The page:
According to the results of the conducted poll, 34 percent of Facebook fans surveyed were spending less time on the website than they used to be six months ago, whereas only 20 percent were spending more.
As Reuters claims, the survey indicates investors’ worries about the social network’s money-earning abilities that have pushed the stock down 29 percent since its initial public offering last month, reducing its market value by $30 billion to roughly $74 billion.
About 44 percent interviewees said the market debut, seen by investors as troubled, has damaged Facebook’s status. In the May 31-June 4 poll of 1,032 Americans, 21 percent said they had no Facebook account.
While the survey did not ask how other forms of advertising affected purchasing behavior, a February study, conducted by research firm eMarketer, suggested that Zuckerberg’s site fared worse than email or direct-mail marketing in terms of influencing consumers’ decisions.
“It shows that Facebook has work to do in terms of making its advertising more effective and more relevant to people,” eMarketer analyst Debra Williamson said.
It should be mentioned that last month those concerns became the topic issue when General Motors Co, the third largest advertiser in the United States, said it would stop paid advertising on Facebook.
However, the social networking giant declined to comment in detail on the survey, but referred to case studies of companies such as Nutella, which found that a 15 percent increase in sales was attributable to Facebook, and restaurant chain Applebee’s, whose Facebook ads delivered a threefold return on investment.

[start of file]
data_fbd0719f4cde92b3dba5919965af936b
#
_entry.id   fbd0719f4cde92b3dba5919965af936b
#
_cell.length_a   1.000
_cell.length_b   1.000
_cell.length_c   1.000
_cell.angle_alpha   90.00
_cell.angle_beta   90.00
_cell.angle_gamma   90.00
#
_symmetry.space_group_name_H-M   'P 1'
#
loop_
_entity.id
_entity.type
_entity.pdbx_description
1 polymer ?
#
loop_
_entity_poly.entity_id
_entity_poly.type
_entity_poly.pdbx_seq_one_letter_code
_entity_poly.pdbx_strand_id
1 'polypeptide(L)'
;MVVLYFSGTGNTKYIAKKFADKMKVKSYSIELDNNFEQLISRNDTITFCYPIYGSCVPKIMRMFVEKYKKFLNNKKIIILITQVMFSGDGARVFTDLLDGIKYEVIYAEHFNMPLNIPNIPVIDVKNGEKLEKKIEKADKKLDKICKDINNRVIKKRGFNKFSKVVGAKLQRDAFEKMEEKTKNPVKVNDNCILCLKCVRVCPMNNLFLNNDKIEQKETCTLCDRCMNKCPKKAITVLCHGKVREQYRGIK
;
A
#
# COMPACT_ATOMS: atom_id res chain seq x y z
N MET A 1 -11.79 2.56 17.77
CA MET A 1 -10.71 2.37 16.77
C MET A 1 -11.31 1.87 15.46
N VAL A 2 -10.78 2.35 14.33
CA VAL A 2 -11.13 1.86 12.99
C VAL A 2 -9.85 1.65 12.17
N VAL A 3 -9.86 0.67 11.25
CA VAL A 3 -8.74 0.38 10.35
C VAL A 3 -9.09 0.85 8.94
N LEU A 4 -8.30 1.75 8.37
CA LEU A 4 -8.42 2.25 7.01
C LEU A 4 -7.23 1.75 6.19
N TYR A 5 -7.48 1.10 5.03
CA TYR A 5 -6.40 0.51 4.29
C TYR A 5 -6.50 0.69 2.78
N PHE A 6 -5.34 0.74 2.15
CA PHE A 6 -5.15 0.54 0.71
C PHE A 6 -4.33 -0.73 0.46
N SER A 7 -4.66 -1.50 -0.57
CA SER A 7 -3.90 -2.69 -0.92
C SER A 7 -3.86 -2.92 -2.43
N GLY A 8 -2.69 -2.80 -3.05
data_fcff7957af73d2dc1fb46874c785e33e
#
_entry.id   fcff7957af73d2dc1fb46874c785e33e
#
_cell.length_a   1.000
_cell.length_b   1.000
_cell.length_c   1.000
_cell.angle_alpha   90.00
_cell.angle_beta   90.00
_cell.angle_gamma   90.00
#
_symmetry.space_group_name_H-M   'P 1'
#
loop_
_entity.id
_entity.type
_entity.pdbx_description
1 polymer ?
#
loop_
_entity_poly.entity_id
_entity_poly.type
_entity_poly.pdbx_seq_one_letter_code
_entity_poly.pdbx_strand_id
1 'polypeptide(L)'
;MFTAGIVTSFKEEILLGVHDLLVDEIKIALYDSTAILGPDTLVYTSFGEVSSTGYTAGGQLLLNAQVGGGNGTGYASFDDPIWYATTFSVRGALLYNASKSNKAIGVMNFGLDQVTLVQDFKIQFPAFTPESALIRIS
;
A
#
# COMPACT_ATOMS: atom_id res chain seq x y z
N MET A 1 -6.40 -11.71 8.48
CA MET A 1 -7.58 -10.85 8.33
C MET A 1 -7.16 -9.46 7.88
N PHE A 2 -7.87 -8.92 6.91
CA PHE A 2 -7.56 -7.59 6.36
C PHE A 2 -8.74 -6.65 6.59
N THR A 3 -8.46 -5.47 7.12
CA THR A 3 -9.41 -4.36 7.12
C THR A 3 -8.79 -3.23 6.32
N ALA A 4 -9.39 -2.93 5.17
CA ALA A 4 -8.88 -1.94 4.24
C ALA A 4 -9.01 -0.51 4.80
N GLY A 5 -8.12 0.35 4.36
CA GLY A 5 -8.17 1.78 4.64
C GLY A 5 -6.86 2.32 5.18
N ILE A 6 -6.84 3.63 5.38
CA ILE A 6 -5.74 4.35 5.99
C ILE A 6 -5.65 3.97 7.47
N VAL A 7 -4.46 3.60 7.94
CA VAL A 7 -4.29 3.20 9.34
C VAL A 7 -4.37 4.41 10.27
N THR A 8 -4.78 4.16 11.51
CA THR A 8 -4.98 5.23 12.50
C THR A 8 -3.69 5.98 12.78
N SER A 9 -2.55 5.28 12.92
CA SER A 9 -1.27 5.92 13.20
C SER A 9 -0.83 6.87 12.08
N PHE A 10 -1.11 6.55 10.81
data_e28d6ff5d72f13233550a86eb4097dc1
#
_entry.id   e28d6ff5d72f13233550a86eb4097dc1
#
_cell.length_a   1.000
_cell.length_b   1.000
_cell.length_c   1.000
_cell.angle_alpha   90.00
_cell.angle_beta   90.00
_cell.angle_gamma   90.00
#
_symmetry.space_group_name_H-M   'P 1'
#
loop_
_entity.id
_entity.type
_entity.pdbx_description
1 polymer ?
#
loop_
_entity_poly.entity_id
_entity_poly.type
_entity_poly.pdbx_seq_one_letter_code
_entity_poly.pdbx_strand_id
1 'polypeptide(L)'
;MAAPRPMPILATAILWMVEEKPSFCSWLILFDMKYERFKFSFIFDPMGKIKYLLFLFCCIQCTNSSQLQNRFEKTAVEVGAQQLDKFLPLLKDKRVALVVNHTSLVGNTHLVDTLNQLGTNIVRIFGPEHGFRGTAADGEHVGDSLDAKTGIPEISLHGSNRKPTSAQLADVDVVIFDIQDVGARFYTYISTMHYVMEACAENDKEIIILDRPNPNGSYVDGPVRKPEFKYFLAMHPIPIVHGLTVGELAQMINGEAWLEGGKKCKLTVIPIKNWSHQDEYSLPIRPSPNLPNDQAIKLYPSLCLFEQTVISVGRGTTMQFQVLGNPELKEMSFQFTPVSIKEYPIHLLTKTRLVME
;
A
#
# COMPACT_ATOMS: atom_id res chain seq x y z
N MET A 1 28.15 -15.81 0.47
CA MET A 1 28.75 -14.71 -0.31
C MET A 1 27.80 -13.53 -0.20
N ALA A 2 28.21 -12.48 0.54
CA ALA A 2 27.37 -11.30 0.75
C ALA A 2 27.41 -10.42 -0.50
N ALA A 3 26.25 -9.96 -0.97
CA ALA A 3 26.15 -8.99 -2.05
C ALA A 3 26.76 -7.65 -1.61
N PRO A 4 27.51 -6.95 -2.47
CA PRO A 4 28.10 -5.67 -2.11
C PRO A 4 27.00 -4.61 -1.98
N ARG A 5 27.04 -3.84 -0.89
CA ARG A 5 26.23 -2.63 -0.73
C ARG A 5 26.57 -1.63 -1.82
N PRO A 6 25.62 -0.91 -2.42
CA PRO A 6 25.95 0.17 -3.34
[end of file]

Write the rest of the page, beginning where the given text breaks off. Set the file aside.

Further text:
“The success of an ad campaign must be considered in relation to the product”, said Steve Hasker, president of Global Media Products and Advertiser Solutions at Nielsen.
“If you are advertising Porsche motor cars and you can get 20 percent of people to make a purchase that’s an astonishingly high conversion rate,” Hasker continued. “If you are selling instant noodles, maybe it’s not.”
About two out of five people surveyed by Ipsos Public Affairs confessed that they used Facebook every day. Nearly half of the Facebook users polled spent about the same amount of time on the social network as six months ago.
Keeping users coming back is crucial for all social media services, suggested Gartner analyst Ray Valdes. “Facebook continuously has the challenge of Facebook fatigue, of the novelty factor wearing off, and therefore they have to introduce new kinds of interaction,” said Valdes, citing new features such as the “Timeline” interface.
The expert added that Facebook is still perfecting the effectiveness of its ads. However, he mentioned that he was surprised that the comments posted on the website from Facebook users’ friends were also only responsible for 20 percent of users making a purchase.
“Comments and recommendations from friends on Facebook do carry a lot of weight, so I’m surprised by the number,” he said.
The survey also showed that the most frequent Facebook users are aged 18 to 34, while 60 percent of that group being daily users. Among people aged 55 years and above, 29 percent said they were daily users.